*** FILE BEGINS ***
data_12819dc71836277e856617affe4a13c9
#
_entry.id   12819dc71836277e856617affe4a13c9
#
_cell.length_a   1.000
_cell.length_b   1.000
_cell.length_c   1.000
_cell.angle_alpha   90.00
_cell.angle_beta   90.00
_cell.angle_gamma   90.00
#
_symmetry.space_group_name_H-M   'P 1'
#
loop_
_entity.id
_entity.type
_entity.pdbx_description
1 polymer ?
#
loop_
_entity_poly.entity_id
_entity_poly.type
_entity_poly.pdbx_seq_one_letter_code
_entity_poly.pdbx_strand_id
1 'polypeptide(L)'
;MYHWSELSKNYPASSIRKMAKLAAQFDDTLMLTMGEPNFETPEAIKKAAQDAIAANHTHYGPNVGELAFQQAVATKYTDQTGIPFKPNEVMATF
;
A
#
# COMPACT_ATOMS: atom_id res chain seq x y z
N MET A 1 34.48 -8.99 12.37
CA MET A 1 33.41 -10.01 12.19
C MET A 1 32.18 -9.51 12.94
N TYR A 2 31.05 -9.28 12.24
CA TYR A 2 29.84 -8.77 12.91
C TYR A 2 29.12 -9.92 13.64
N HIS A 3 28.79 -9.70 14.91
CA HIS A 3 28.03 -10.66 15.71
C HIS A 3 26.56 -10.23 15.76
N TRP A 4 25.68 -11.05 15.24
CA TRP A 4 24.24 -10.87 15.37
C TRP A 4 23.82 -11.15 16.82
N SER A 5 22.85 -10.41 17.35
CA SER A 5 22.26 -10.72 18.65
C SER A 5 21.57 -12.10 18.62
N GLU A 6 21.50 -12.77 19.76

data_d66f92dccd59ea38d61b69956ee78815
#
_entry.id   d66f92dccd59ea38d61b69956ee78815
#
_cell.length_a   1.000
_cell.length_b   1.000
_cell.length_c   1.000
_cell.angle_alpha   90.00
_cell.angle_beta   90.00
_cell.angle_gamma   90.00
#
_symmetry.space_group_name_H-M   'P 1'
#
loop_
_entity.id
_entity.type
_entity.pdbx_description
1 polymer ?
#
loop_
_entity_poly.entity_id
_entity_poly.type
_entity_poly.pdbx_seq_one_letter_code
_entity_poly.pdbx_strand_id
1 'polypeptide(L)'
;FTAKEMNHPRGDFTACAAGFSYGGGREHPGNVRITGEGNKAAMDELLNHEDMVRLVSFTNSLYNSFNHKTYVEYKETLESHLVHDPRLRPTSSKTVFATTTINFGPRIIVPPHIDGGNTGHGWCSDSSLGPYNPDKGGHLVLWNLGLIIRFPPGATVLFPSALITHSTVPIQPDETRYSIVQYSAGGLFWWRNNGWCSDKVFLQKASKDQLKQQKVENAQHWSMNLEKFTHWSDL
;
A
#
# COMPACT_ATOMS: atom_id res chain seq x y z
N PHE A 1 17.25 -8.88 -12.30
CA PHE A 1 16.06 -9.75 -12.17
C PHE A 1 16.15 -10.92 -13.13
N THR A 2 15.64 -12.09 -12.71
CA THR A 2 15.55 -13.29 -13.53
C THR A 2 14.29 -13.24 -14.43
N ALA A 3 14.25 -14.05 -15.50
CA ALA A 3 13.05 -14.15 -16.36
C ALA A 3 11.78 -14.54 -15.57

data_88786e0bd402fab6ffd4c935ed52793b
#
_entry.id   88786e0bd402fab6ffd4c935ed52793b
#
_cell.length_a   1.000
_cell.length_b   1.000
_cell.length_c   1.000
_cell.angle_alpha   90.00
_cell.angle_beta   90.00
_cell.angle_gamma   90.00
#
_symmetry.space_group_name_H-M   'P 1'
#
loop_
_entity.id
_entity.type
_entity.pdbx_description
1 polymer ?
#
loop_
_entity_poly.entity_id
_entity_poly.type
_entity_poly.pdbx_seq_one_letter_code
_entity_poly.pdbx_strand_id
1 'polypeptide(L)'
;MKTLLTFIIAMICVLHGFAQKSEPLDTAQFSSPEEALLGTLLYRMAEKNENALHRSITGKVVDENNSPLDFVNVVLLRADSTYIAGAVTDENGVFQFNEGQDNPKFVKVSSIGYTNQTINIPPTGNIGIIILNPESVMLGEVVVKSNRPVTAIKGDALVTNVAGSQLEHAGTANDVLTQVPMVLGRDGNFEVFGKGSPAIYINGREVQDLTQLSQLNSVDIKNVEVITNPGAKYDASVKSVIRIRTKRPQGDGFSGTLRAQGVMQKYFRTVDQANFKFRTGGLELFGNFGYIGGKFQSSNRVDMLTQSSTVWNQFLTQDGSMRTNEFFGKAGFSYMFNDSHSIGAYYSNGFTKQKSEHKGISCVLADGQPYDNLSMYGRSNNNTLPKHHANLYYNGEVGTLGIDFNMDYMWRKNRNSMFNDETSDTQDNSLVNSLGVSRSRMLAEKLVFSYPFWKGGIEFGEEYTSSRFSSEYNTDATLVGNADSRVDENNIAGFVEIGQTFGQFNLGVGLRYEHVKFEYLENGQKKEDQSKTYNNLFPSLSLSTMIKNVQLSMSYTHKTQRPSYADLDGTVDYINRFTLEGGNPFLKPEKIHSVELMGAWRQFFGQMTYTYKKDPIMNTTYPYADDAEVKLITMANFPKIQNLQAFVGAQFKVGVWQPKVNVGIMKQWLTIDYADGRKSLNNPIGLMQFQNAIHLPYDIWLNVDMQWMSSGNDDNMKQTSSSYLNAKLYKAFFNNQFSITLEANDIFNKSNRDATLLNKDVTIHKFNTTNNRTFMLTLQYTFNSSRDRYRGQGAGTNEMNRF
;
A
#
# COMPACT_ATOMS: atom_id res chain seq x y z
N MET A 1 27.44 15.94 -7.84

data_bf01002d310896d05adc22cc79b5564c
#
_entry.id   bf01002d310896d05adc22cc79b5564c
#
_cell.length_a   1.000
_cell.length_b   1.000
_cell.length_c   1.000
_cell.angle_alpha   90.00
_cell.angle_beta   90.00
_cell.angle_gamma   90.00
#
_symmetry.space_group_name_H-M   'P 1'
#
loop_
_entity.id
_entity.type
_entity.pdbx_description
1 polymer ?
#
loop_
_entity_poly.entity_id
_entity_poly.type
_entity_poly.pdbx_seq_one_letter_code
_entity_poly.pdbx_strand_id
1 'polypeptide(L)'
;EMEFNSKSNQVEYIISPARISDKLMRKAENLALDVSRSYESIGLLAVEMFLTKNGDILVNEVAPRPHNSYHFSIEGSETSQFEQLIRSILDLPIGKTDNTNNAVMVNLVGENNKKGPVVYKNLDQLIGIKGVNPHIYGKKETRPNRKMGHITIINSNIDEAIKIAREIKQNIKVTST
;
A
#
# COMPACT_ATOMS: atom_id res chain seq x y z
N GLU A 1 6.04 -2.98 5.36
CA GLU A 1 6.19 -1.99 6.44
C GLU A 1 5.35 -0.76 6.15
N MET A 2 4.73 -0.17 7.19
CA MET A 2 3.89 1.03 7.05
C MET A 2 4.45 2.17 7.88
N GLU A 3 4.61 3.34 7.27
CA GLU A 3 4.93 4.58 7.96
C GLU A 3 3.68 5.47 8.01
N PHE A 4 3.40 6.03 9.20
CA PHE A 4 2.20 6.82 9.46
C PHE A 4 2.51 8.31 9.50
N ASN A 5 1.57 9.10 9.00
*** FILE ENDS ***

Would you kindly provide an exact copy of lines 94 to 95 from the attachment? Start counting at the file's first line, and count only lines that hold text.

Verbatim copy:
_cell.angle_beta   90.00
_cell.angle_gamma   90.00